Skip to main content

THE Best Bighorn Fly

A Bighorn River fly-fishing guide's secret weapon: The Crusader sow bug.

THE Best Bighorn Fly

On the first cast, the two-fly rig floated only about 5 feet through the riffle before the leader straightened out and the line began screaming across the river... 

Through my decades of guiding Montana's Bighorn River, I witnessed the irreversible trend of fly tiers sticking a metal bead onto the head of every fly coming off the vise. Early in this trend, I was annoyed with every #18 Pheasant Tail I saw with a big gold bead on its head. Why were they doing that?

I learned to tie flies around 1970 from George Anderson, and then later from John Barr. Those guys were inspired by such classic fly tiers as Montana's George Grant, and Oregon's E. H. "Polly" Rosborough. Rosborough's 1960s Black Drake Nymph inspired Barr's now popular Barr Emerger series. The essence of classic patterns from Rosborough and Grant was premised upon a fly pattern's suggestive silhouette. I've always appreciated the subtle artistry of their work, and at first I struggled to picture what silhouette could be suggested to the trout from a giant gold tumor growing from the top of a Pheasant-tail Nymph? Strangely, the beadhead craze also spawned the common use of bright wire on the abdomens of many nymphs, seemingly inspired by Barr's Copper John pattern.

Nevertheless, the popularity of beadhead nymphs grew because they worked and I kept asking, "Why?" A bead on a big stonefly nymph is one thing, but a gold bead on a tiny dark nymph must be triggering some other involuntary response from a trout's brain. I finally decided to stick my toe in the water with some beadhead sow bugs.

Sow bugs are gray crustaceans in the Bighorn and many other fertile tailwaters and spring creeks they look very similar to the pill bugs you find crawling around the foundation of your home. There is nothing bright about the naturals, so a sow bug pattern with a bright bead and body would test my belief that bright beads don't follow classic fly imitation theory. I decided to take this whole trend way overboard and see what happens.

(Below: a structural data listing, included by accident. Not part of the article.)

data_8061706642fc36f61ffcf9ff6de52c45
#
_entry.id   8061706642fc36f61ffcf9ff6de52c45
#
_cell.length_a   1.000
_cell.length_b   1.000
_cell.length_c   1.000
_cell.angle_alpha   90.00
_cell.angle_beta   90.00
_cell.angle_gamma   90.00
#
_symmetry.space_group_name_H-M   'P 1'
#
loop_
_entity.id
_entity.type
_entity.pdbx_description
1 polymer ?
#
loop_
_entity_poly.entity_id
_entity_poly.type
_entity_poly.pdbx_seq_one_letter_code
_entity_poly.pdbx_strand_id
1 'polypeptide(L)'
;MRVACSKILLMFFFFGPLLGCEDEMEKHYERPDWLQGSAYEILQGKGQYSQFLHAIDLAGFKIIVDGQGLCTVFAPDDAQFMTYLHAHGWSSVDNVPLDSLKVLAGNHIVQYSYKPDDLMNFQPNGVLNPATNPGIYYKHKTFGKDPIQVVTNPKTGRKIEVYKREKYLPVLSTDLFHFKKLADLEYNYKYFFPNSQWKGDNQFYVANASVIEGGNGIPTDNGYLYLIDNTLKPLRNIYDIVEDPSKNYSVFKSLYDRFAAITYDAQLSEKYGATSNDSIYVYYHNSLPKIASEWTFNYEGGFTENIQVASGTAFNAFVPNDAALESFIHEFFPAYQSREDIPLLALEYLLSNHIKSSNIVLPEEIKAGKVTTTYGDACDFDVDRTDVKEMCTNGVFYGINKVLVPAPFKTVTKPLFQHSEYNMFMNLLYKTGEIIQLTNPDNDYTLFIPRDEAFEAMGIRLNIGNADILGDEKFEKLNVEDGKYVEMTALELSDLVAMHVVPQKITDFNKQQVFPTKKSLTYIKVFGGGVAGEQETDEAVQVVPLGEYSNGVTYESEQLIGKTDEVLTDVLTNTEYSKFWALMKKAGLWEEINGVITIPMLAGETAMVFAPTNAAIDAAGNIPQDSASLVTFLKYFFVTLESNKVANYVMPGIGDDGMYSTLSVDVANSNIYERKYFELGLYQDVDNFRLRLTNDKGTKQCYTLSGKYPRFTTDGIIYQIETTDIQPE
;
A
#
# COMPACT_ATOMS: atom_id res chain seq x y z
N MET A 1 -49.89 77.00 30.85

The currently most popular and effective sow bug imitations are the Ray Charles sow bug created by Harold Jenkins of Gillette, Wyoming, and the tan or pink Soft Hackle Sow Bug by Sheridan, Wyoming tier Frank Johnson. Both of these are subtle, suggestive imitations, and neither has a bead head. My new fly, I decided, was going to be a sow bug on steroids in comparison.


Angler fly fishing a Bighorn River riffle in a t-shirt and shorts
Sow bugs thrive in the gravel of fertile, weedy streams where they graze on leafy debris. They are important to trout on tailwaters in both the East and the West. (Cathy & Barry Beck photo)

I went with a pink braided tinsel body, a fuzzy rabbit fur dubbed collar, and a fluorescent pink thread to finish the head (until I found some bright pink beads). It worked well the first day I tried it, but I wasn't satisfied it didn't seem to work any better than the standby patterns, so why bother?

I'd been simultaneously working with Frank Johnson to learn the old woven-hair-hackle patterns of the 1940s by Franz Pott, and was fascinated by these old flies. The only thing I didn't like was the stiffness of the hair hackles. I wanted a cross between those stiff hackles and the limp hen fibers of a typical soft-hackle pattern.

I spent the next four hours going back and forth from my vise to my dubbing blender before I finally created "dackle," a blend of rooster neck hackle fibers and rabbit fur guard hairs applied with a standard dubbing loop. This blend is perfect for a wet-fly look that's not too stiff, not too soft, and thin enough to trim and shape.